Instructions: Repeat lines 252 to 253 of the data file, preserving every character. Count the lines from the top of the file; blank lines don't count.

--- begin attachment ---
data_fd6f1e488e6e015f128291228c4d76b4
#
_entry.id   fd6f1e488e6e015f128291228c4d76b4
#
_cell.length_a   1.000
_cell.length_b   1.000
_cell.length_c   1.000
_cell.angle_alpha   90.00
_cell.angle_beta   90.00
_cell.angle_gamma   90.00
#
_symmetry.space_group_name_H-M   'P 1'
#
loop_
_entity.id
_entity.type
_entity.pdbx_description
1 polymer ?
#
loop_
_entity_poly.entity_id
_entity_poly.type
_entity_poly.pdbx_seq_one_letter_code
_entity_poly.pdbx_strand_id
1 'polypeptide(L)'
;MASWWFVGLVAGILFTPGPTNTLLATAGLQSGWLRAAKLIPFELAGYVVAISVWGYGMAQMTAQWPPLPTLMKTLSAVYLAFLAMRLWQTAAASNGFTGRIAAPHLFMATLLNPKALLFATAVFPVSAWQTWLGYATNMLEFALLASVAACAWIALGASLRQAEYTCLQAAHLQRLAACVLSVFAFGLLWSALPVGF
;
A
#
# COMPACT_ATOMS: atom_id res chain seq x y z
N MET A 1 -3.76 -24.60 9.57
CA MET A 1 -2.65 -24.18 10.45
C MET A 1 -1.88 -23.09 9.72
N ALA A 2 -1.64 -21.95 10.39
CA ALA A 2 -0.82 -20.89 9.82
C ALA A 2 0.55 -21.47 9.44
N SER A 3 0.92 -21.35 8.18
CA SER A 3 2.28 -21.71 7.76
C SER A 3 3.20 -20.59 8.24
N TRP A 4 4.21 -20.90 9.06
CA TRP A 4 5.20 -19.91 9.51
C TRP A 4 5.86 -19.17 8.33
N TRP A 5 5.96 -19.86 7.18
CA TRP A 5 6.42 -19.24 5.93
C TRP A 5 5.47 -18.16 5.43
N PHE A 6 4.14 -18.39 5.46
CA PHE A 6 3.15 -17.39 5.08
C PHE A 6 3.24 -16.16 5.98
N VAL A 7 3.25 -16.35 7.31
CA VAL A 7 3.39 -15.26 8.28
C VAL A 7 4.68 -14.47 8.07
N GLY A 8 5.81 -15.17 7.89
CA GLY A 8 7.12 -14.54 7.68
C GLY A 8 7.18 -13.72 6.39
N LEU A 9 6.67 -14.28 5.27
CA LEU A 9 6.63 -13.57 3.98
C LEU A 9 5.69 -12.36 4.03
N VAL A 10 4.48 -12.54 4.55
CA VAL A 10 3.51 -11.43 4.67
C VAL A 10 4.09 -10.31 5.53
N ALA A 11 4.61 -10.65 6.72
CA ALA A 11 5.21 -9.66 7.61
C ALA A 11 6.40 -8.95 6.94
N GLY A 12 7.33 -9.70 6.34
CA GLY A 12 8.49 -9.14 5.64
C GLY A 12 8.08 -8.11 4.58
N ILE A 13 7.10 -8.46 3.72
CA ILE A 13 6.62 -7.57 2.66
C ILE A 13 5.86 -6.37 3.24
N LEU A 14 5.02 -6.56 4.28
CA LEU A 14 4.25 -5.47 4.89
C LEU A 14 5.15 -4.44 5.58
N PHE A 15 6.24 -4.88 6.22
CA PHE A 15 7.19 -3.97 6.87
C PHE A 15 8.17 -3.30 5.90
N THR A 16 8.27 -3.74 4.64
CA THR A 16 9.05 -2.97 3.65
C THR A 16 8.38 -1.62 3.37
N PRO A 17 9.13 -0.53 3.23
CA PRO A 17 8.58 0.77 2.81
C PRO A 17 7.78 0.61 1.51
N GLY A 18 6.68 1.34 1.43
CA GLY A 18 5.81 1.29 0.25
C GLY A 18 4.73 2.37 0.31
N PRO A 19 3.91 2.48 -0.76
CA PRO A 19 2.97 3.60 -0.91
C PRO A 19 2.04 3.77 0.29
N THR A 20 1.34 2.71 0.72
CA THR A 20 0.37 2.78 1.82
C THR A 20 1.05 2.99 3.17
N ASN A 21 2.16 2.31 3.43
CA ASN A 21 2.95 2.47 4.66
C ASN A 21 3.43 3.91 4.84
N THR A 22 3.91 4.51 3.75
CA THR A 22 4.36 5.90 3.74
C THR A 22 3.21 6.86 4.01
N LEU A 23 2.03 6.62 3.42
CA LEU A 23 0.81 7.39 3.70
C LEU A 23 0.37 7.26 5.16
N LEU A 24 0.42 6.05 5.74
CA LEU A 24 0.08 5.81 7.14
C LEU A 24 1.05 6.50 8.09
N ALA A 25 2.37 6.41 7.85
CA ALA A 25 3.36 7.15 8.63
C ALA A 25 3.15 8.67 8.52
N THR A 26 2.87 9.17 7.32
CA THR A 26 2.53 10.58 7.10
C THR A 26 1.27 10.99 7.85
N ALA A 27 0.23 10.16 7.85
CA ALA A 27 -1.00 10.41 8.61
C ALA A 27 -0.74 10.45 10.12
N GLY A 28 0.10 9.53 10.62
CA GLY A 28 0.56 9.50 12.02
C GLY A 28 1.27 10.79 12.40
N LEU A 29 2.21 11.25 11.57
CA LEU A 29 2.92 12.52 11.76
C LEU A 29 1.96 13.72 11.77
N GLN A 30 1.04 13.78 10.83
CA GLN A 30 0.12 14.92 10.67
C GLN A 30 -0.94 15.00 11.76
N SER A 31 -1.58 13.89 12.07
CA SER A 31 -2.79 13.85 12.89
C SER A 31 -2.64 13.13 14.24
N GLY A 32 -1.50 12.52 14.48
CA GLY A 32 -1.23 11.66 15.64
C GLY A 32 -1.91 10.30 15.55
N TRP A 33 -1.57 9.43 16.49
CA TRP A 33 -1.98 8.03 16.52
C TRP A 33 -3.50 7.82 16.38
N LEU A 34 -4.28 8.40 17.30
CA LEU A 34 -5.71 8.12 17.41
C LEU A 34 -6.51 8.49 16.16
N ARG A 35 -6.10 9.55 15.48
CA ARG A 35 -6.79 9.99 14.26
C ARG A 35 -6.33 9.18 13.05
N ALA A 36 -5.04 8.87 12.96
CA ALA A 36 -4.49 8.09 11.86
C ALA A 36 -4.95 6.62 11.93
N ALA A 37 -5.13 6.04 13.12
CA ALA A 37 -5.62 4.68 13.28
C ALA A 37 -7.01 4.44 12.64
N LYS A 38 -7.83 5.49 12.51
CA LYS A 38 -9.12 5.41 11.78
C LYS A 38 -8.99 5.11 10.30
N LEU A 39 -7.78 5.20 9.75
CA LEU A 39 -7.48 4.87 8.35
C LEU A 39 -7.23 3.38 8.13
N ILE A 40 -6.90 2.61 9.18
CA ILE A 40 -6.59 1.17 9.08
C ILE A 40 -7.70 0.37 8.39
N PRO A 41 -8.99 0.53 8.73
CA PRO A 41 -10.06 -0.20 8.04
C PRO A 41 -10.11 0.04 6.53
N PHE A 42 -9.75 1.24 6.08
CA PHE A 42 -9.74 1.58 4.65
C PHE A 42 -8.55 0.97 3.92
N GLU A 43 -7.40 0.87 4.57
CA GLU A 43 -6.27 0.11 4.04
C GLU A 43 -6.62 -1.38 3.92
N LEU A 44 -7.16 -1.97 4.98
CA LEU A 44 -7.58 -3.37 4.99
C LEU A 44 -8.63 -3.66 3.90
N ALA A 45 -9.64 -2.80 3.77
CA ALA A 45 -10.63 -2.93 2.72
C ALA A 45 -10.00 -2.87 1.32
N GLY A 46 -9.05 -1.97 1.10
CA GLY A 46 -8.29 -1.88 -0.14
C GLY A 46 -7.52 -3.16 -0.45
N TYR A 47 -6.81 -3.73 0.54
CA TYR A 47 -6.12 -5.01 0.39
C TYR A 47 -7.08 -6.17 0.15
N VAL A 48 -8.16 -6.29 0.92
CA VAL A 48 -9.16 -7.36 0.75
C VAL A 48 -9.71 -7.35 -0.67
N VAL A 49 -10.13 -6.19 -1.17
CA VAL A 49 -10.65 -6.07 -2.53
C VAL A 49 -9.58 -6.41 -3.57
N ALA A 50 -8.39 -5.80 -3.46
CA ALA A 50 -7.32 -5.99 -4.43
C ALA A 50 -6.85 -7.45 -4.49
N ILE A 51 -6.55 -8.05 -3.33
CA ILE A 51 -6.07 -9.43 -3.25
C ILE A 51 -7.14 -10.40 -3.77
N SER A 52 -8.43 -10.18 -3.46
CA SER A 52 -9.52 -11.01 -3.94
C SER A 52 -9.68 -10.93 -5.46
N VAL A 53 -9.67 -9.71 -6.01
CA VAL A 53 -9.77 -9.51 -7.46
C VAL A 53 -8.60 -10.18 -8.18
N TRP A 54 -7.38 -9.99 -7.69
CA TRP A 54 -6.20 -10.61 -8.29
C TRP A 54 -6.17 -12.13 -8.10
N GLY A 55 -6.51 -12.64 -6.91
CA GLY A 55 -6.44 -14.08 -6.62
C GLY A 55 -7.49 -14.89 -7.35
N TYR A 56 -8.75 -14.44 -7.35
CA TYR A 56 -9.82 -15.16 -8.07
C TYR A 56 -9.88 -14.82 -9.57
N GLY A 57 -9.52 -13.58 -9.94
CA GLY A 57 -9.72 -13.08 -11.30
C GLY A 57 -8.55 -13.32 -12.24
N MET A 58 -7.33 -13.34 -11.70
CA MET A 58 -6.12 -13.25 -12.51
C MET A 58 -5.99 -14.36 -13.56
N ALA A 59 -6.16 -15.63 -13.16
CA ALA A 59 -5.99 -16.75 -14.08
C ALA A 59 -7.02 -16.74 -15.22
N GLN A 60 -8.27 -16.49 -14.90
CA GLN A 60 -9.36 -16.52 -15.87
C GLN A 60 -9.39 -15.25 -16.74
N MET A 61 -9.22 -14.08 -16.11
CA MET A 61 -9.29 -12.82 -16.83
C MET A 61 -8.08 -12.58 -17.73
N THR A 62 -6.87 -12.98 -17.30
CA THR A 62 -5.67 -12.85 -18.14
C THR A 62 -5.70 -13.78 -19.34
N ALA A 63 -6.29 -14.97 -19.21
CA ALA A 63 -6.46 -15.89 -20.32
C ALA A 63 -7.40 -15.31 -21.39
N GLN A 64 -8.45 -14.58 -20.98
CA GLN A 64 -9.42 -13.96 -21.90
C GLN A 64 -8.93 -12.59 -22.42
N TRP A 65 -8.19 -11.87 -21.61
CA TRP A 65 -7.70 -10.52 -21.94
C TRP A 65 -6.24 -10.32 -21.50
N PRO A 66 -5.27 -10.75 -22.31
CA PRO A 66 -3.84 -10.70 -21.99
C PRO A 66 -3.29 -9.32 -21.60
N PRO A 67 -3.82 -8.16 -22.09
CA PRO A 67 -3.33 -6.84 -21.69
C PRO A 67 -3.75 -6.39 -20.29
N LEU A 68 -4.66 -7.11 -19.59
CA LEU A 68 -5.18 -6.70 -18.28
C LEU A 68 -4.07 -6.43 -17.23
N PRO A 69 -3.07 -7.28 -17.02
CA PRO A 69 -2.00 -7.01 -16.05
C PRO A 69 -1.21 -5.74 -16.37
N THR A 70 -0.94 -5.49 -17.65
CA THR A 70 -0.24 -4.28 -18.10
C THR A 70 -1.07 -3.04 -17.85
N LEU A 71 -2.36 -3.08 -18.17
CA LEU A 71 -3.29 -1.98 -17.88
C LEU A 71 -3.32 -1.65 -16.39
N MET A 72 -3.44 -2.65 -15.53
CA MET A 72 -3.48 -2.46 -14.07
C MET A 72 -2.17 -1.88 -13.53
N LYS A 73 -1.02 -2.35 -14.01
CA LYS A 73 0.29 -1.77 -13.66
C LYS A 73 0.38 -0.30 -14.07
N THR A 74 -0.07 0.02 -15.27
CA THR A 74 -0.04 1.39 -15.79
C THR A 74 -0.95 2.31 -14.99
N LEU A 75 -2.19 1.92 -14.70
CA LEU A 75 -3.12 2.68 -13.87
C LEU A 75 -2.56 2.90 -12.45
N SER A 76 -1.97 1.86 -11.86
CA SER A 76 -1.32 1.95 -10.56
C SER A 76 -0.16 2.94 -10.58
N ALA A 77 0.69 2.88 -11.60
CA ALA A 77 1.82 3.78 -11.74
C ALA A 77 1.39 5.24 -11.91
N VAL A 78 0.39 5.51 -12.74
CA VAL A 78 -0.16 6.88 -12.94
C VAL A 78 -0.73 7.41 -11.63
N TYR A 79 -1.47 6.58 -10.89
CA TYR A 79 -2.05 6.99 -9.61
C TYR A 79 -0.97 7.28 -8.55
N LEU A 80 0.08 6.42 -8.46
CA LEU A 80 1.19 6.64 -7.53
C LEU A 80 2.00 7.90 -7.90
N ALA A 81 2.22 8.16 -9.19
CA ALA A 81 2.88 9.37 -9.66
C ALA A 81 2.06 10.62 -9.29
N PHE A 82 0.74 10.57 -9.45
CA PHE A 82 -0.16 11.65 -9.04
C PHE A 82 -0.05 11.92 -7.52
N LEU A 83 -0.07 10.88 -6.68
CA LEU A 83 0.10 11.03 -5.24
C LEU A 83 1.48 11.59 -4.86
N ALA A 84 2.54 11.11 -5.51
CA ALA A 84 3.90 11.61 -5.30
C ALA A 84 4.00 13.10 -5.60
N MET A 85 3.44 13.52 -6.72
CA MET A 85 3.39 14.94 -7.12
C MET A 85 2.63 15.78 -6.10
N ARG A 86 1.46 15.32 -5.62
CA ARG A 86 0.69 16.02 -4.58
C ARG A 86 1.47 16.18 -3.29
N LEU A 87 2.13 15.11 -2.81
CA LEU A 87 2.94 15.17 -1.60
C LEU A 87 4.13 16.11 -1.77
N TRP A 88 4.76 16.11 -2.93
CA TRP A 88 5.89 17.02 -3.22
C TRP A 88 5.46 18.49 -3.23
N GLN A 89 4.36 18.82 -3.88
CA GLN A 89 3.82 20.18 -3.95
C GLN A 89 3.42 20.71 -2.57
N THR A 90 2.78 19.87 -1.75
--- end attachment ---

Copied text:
C THR A 74 -0.95 2.31 -14.99
N LEU A 75 -2.19 1.92 -14.70